Major powers will offer Iran some sanctions relief during talks in Almaty, Kazakhstan, this week if Tehran agrees to curb its nuclear program, a U.S. official said on Monday.

But the Islamic Republic could face more economic pain if it fails to address international concerns about its atomic activities, the official said ahead of the February 26-27 meeting in the central Asian state, speaking on condition of anonymity.

“There will be continued sanctions enforcement … there are other areas where pressure can be put,” the official said, on the eve of the first round of negotiations between Iran and six world powers in eight months.

A spokesman for European Union foreign policy chief Catherine Ashton, who leads the talks with Iran on behalf of the powers, said Tehran should understand that there was an “urgent need to make concrete and tangible progress” in Kazakhstan.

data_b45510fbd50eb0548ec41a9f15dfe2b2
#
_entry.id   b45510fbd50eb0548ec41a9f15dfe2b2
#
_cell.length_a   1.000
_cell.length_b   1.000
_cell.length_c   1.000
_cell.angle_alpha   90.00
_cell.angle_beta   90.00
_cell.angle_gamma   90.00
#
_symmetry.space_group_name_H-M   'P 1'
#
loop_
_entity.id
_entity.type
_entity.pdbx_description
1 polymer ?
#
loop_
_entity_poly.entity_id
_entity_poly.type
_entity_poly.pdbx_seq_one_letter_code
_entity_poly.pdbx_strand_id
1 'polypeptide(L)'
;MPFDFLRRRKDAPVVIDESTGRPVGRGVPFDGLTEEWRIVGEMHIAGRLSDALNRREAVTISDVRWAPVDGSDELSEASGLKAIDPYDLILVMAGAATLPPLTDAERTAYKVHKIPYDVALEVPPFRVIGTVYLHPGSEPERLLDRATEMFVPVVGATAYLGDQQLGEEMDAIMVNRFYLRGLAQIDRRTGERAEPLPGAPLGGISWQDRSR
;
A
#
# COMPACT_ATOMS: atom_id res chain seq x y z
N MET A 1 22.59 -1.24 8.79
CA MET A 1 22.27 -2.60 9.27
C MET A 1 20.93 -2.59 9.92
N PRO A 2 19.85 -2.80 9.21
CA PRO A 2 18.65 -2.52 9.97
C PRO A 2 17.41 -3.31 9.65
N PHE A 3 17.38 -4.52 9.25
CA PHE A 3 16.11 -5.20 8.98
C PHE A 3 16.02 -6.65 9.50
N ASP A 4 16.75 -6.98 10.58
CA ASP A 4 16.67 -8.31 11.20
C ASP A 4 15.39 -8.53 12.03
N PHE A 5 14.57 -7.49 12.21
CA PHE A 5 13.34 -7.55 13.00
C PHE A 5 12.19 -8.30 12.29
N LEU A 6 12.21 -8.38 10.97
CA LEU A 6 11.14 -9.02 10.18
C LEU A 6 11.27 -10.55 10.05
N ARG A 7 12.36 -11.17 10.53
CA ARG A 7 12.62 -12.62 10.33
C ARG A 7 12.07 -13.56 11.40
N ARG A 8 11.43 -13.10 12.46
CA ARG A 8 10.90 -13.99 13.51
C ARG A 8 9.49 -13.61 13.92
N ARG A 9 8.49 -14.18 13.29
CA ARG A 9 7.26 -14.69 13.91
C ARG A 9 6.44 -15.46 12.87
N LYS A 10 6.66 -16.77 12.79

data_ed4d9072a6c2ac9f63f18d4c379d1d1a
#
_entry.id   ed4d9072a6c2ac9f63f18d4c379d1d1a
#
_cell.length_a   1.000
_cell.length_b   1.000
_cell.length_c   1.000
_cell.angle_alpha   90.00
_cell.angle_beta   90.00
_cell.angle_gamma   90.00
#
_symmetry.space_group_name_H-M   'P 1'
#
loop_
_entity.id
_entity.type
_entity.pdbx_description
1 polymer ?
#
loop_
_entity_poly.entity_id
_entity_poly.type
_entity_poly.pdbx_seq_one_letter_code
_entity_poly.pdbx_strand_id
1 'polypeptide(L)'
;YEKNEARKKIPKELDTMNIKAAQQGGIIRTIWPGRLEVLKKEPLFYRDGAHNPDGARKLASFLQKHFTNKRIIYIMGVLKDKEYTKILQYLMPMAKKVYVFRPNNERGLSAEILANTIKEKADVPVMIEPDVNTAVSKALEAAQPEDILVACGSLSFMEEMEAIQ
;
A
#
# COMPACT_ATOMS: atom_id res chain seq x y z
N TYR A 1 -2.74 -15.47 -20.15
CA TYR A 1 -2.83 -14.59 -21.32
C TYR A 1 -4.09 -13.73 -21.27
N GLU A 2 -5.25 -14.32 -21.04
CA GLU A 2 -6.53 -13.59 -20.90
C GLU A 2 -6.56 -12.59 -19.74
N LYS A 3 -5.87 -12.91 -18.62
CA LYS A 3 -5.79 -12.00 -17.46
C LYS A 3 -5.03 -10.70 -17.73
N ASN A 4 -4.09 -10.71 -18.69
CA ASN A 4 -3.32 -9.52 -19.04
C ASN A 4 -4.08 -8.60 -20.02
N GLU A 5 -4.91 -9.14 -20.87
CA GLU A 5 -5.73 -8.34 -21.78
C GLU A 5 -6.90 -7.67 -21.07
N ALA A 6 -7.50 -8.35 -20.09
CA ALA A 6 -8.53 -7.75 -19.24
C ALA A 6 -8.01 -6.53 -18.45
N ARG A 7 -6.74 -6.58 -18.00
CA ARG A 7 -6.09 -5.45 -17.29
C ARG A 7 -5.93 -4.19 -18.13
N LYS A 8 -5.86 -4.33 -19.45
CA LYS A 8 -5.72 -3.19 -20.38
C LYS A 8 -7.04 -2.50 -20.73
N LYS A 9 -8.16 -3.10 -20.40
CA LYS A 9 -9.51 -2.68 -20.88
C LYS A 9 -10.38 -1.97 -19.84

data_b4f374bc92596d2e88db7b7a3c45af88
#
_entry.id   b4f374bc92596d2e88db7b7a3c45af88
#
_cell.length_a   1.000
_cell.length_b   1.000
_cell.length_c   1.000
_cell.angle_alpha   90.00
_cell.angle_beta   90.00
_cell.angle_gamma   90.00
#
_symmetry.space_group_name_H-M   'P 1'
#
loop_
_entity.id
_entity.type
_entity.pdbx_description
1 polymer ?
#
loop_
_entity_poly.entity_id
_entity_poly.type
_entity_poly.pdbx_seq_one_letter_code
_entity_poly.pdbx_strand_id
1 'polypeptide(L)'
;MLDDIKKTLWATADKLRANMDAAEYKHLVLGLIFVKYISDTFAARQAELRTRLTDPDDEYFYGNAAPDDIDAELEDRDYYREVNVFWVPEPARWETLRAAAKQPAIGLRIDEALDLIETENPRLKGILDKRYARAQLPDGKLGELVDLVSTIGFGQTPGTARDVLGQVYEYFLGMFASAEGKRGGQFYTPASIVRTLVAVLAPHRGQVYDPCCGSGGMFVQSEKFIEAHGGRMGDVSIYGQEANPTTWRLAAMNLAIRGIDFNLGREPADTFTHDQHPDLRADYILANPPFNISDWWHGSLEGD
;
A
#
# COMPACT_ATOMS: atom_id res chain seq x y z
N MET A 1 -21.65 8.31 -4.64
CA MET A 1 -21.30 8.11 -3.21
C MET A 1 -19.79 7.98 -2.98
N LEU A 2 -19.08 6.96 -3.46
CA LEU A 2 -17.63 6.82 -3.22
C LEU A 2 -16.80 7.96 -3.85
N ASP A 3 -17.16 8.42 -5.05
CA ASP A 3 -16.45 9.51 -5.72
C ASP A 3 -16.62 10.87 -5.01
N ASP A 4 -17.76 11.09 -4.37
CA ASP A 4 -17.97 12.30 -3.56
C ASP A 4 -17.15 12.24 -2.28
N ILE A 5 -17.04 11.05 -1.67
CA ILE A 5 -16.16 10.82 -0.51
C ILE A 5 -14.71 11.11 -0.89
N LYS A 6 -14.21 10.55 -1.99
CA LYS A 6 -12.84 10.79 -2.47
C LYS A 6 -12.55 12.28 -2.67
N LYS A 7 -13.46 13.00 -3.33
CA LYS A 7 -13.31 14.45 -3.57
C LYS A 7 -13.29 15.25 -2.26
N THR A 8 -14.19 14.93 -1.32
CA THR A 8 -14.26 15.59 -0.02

Both Russia and the United States stressed there was not an unlimited amount of time to resolve a dispute that has raised fears of a new war in the Middle East.

“The window for a diplomatic solution simply cannot by definition remain open forever. But it is open today. It is open now,” U.S. Secretary of State John Kerry said in London.

“There is still time but there is only time if Iran makes the decision to come to the table and negotiate in good faith,” he added in a news conference in London. “We are prepared to negotiate in good faith, in mutual respect, in an effort to avoid whatever terrible consequences could follow failure.”